Campaigner Andy Strangeway with store manager Adam Wragg beside the updated Yorkshire map at Clifton Moor Tesco Extra store.

Supermarket giant Tesco has added notes of clarification to maps of Yorkshire displayed in its stores, after campaigners pointed out they missed off some parts of the county.

The maps, which have been on display in 15 of the larger stores across Yorkshire, show where local produce is sourced.

However, the maps were based on the modern local authority areas, rather than the actual county boundary.

A spokesman for Tesco said, “Last year a customer identified that the image on the board did not represent the map of Yorkshire.

“Andy Strangeway, a campaigner for Yorkshire’s cultural heritage, contacted Tesco to request that the maps be reviewed.

“Tesco sought advice from map makers and from government bodies to try and identify the definitive boundary lines of Yorkshire. The conclusion was that of the councils who administer Yorkshire, some are contained fully within the boundary of Yorkshire whereas others straddle the Yorkshire boundary.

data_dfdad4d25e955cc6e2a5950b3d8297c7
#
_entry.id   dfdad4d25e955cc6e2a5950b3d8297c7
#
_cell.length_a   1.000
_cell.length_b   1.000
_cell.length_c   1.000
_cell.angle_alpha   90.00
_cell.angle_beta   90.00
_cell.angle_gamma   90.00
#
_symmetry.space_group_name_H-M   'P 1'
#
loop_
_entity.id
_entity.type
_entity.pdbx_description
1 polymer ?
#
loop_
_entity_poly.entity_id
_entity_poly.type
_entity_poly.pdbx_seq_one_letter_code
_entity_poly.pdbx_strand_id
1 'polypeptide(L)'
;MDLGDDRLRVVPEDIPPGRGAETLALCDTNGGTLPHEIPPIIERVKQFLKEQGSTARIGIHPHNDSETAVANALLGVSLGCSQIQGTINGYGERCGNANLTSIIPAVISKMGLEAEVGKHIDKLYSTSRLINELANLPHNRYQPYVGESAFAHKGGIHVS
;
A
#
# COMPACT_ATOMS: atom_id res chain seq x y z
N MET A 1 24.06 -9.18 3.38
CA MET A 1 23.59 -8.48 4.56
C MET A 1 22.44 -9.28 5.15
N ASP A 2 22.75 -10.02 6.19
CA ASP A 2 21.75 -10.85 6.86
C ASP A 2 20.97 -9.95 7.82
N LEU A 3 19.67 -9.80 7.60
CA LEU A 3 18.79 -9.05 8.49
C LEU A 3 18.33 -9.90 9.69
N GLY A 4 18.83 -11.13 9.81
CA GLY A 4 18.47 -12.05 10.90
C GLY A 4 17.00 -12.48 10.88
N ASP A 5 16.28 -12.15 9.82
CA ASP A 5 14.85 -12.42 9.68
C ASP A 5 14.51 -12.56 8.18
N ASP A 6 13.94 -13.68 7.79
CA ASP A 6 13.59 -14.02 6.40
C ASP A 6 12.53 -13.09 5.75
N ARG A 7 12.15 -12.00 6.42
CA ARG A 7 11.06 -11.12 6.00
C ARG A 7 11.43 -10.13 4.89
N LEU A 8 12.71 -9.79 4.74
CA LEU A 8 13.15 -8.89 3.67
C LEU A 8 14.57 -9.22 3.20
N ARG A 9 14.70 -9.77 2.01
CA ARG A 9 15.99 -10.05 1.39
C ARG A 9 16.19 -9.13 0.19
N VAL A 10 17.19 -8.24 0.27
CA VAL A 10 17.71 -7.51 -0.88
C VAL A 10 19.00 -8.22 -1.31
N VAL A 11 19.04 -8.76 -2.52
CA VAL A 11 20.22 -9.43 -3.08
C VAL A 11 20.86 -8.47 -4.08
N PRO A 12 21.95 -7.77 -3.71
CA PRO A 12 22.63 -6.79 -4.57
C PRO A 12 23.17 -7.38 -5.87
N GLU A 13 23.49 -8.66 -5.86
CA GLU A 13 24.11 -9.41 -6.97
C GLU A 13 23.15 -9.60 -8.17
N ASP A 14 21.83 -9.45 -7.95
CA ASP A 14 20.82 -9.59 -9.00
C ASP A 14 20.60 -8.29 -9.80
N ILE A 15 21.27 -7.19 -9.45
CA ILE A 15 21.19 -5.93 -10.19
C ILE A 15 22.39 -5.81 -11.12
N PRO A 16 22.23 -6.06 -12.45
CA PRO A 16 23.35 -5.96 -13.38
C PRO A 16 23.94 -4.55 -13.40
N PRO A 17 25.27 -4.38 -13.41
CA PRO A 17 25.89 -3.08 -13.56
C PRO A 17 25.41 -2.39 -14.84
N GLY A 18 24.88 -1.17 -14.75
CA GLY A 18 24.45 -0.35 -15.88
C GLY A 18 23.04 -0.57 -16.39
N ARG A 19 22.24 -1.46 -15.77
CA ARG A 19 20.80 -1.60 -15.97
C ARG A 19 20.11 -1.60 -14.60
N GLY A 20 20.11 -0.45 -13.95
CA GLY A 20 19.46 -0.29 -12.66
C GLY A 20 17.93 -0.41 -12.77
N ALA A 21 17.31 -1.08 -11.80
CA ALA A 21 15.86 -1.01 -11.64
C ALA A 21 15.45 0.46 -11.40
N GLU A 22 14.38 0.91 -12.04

“The team at Tesco were determined not to cause offence so following further advice from Mr Strangeway about how to solve the problem, stickers have been added to the maps across the county to explain the map image is indicative only.

Deborah Hayeems, corporate affairs manager, said, “The Yorkshire maps went up in response to customers who wanted to know more about the products we source locally.

“I’m a Yorkshire lass myself but I had no idea the boundaries were so complicated. To avoid causing offence to anyone we have added clarification to our maps and we are grateful to Mr Strangeway for his patience and advice to help us get this right.”

Andy said, “I believe Tesco should be applauded for the manner in which they have handled this issue. They have gone out of their way to understand that which is the essence of Yorkshire’s cultural heritage, the Yorkshire boundary. I invite other organisations to now show their commitment to Yorkshire’s cultural heritage by following Tesco’s lead.”

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